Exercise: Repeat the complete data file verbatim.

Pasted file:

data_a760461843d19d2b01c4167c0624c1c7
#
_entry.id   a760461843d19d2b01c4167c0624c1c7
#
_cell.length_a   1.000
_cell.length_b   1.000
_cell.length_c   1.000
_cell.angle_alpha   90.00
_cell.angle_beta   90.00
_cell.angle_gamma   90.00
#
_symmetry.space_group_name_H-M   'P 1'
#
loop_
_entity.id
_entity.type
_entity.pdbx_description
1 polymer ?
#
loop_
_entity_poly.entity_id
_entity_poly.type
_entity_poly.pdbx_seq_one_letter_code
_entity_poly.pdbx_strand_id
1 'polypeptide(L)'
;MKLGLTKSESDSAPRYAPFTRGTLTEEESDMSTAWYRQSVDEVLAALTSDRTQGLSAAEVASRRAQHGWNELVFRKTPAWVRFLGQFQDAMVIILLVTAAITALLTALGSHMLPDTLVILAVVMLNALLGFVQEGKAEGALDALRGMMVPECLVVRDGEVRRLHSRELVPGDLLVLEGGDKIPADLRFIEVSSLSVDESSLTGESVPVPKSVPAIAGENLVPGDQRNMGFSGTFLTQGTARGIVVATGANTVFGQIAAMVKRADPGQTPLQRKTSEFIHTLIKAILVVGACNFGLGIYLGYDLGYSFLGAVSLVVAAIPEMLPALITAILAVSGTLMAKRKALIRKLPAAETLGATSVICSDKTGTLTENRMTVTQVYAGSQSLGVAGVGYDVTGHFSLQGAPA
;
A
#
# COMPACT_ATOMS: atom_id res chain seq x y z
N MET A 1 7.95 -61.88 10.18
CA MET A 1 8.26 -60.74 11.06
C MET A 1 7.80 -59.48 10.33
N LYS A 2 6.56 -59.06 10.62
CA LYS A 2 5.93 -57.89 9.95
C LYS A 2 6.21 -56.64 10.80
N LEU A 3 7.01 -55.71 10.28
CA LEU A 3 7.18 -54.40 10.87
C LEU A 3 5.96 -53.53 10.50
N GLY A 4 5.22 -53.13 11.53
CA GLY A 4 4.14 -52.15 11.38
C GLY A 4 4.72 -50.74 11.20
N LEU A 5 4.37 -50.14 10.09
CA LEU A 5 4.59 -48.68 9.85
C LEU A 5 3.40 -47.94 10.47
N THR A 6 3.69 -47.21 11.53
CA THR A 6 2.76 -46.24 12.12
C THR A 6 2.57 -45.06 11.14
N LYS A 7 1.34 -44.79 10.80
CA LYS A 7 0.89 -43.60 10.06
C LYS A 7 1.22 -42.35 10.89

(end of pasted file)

data_a760461843d19d2b01c4167c0624c1c7
#
_entry.id   a760461843d19d2b01c4167c0624c1c7
#
_cell.length_a   1.000
_cell.length_b   1.000
_cell.length_c   1.000
_cell.angle_alpha   90.00
_cell.angle_beta   90.00
_cell.angle_gamma   90.00
#
_symmetry.space_group_name_H-M   'P 1'
#
loop_
_entity.id
_entity.type
_entity.pdbx_description
1 polymer ?
#
loop_
_entity_poly.entity_id
_entity_poly.type
_entity_poly.pdbx_seq_one_letter_code
_entity_poly.pdbx_strand_id
1 'polypeptide(L)'
;MKLGLTKSESDSAPRYAPFTRGTLTEEESDMSTAWYRQSVDEVLAALTSDRTQGLSAAEVASRRAQHGWNELVFRKTPAWVRFLGQFQDAMVIILLVTAAITALLTALGSHMLPDTLVILAVVMLNALLGFVQEGKAEGALDALRGMMVPECLVVRDGEVRRLHSRELVPGDLLVLEGGDKIPADLRFIEVSSLSVDESSLTGESVPVPKSVPAIAGENLVPGDQRNMGFSGTFLTQGTARGIVVATGANTVFGQIAAMVKRADPGQTPLQRKTSEFIHTLIKAILVVGACNFGLGIYLGYDLGYSFLGAVSLVVAAIPEMLPALITAILAVSGTLMAKRKALIRKLPAAETLGATSVICSDKTGTLTENRMTVTQVYAGSQSLGVAGVGYDVTGHFSLQGAPA
;
A
#
# COMPACT_ATOMS: atom_id res chain seq x y z
N MET A 1 7.95 -61.88 10.18
CA MET A 1 8.26 -60.74 11.06
C MET A 1 7.80 -59.48 10.33
N LYS A 2 6.56 -59.06 10.62
CA LYS A 2 5.93 -57.89 9.95
C LYS A 2 6.21 -56.64 10.80
N LEU A 3 7.01 -55.71 10.28
CA LEU A 3 7.18 -54.40 10.87
C LEU A 3 5.96 -53.53 10.50
N GLY A 4 5.22 -53.13 11.53
CA GLY A 4 4.14 -52.15 11.38
C GLY A 4 4.72 -50.74 11.20
N LEU A 5 4.37 -50.14 10.09
CA LEU A 5 4.59 -48.68 9.85
C LEU A 5 3.40 -47.94 10.47
N THR A 6 3.69 -47.21 11.53
CA THR A 6 2.76 -46.24 12.12
C THR A 6 2.57 -45.06 11.14
N LYS A 7 1.34 -44.79 10.80
CA LYS A 7 0.89 -43.60 10.06
C LYS A 7 1.22 -42.35 10.89